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  • Understanding Forex Trading

    Posted on: July 21st, 2013 by Guest Author No Comments
    Forex Trading TV Blog

    What is Forex Trading?

     

    Forex, also known as the foreign exchange market, is the global trade market focusing on various world currencies. Products and services are bought and sold everywhere around the world, twenty-four hours a day, every day. All transactions that happen across national borders require non-domestic currencies in order to enact payments. The market maintains a rate of exchange between all world currencies in order to make global transactions possible between foreign entities. For example, if a company in the United States wants to purchase computer chips from a company in Japan, the US company would have to make their payment to the Japanese company in Yen. This would require their US dollars to be converted for the transaction. There is also the possibility that the US company could pay in Dollars, which would require the Japanese company to have that money converted on their end of the deal. Either way the basic concept is the conversion of one form of currency to another.

     

     

    What Makes Forex Trading Different?

     

    Forex Trading is different from other types of trading, such as the stock market in a number of ways, some of which are:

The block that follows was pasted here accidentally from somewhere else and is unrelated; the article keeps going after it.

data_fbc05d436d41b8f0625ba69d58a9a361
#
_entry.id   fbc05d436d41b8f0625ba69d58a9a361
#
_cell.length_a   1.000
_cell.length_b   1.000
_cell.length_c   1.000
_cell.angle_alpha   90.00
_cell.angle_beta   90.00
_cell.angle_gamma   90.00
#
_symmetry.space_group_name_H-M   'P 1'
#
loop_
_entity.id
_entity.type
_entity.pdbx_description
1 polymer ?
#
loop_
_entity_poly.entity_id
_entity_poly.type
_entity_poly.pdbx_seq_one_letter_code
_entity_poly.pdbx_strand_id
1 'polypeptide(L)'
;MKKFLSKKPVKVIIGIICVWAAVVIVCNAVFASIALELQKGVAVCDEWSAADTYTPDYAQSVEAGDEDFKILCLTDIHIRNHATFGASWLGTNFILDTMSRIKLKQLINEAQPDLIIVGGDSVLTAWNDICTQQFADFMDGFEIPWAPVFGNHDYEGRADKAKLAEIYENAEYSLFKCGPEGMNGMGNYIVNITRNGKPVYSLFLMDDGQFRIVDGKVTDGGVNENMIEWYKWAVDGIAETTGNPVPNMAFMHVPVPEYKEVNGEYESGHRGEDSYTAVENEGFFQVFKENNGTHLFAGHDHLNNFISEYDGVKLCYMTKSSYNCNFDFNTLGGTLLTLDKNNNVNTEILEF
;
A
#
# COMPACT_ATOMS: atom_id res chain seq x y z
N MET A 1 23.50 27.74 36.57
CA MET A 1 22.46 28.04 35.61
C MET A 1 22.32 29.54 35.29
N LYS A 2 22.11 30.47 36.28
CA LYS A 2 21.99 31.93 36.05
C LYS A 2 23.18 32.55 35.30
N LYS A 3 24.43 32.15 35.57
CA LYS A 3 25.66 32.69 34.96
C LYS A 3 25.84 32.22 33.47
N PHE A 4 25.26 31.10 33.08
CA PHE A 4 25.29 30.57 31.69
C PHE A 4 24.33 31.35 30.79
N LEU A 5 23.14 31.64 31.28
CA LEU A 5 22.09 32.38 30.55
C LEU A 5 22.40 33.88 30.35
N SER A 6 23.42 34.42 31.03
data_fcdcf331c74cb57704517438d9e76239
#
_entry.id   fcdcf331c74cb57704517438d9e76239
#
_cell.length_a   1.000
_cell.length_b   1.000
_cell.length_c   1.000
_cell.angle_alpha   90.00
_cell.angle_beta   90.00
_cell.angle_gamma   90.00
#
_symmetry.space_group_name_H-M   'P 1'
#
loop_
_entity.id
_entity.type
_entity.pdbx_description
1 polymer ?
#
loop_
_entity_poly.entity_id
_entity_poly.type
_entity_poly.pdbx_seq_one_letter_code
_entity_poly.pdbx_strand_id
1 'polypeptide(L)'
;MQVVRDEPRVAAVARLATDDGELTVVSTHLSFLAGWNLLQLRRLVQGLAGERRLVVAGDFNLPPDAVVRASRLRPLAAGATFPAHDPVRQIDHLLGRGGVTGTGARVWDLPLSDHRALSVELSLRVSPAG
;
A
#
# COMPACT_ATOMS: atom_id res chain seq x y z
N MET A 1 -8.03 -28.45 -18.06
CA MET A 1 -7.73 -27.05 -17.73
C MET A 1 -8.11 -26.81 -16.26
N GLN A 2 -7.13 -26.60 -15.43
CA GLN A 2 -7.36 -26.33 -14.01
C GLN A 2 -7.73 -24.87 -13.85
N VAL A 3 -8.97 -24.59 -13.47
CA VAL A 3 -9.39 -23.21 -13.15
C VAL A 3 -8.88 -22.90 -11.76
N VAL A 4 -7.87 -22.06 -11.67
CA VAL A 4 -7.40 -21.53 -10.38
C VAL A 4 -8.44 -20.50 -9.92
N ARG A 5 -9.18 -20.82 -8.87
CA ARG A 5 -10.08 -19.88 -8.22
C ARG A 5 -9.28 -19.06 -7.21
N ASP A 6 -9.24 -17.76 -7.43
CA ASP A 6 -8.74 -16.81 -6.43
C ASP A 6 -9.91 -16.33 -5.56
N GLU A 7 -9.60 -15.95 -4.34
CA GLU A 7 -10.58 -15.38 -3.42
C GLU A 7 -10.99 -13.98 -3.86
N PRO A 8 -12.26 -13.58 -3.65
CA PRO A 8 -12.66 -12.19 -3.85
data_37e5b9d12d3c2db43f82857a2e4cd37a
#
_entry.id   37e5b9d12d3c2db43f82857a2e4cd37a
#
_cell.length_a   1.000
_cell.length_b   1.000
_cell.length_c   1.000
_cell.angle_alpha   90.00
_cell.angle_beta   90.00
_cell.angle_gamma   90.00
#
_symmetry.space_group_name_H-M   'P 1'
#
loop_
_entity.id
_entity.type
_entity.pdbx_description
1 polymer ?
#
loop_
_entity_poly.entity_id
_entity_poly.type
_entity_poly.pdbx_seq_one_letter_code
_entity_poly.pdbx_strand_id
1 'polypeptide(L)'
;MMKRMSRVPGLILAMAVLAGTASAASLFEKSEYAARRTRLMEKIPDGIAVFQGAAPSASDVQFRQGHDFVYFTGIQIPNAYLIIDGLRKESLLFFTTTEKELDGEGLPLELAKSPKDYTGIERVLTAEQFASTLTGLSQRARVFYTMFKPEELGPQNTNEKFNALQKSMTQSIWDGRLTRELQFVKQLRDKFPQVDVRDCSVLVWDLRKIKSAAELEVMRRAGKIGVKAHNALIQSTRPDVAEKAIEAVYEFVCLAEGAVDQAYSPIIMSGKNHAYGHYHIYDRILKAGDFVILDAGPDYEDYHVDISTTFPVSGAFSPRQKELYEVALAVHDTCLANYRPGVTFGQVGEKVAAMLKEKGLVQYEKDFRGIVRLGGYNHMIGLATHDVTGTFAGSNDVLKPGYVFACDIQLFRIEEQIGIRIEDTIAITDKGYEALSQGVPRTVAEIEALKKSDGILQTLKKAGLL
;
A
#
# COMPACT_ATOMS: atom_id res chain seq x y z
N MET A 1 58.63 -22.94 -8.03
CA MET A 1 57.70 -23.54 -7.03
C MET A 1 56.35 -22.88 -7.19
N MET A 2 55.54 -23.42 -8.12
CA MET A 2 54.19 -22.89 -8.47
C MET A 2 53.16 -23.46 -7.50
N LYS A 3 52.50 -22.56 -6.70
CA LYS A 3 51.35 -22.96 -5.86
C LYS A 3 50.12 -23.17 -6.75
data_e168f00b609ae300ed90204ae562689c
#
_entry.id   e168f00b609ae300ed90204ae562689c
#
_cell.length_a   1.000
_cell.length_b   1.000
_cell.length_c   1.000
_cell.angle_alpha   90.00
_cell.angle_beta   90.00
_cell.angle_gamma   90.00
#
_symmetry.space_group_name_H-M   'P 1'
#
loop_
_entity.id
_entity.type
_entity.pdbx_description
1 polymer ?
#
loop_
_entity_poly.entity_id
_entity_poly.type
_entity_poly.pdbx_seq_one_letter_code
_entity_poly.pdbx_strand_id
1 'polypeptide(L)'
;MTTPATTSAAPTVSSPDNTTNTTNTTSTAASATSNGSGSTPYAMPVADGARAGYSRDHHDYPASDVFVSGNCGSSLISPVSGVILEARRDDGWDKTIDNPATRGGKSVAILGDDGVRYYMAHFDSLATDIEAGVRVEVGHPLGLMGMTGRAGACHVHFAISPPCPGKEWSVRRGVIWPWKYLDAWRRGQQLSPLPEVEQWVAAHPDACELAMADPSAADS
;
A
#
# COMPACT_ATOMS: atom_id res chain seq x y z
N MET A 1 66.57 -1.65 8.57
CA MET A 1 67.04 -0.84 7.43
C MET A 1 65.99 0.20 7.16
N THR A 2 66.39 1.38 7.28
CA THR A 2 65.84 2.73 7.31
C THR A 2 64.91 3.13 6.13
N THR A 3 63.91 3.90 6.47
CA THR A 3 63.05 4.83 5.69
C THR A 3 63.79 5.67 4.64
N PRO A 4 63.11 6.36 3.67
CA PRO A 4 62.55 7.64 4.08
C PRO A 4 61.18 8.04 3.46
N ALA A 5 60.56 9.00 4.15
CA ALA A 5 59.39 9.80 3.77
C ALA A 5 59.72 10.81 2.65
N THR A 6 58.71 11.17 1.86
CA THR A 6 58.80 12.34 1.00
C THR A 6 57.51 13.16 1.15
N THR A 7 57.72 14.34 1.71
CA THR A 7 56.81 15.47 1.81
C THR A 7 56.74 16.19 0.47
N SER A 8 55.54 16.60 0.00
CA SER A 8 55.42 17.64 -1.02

• Time
    • Exchanges
    • Processing of Transactions
    • Costs of Transactions
    • Margin Trading

     

    The Forex market is the only one that features twenty-four hour trading, unlike the stock market which only has trade at certain hours. Forex is also different because the market has no exchanges; although there is exchange based forex trading as futures. Other than this exception, all forex trade is done over the counter through the spot market. The largest scale of forex trade is done in the inter-bank market, meaning that banks trade with one another on behalf of their customers. There is no central location for price data, nor is there any way to find out volume information. Since there is no exchange, transaction processing is done directly by brokers, meaning the brokers take the other side of the trade. This direct trade and lack of exchange means that most forex brokers don’t charge commission. Since brokers take the other side of customer trades, they profit by making the spread between the bid and offer prices.

     

     

    When speaking of margin trading, it should be understood that the forex market is completely margin based. There is no possession of actual currency, but instead there is a theoretical agreement that possession will happen at a later time. This means that customers can benefit from price changes. In order to do this the broker needs a deposit on any trades being done, which provides a guarantee against any losses that might be incurred. The deposit varies depending on the broker, and can be anything from one to two percent in most cases. There are also no margin loans as there are with stock market trading. Forex brokers don’t lend money to buy securities like stock brokers do, so there are no margin interests charged.

     

     

    Author Bio: Jason Moore is a freelance writer, professional blogger, and social media enthusiast. His blog Creditreport.org focuses on Finance. You can follow him on Google+ .

     

     

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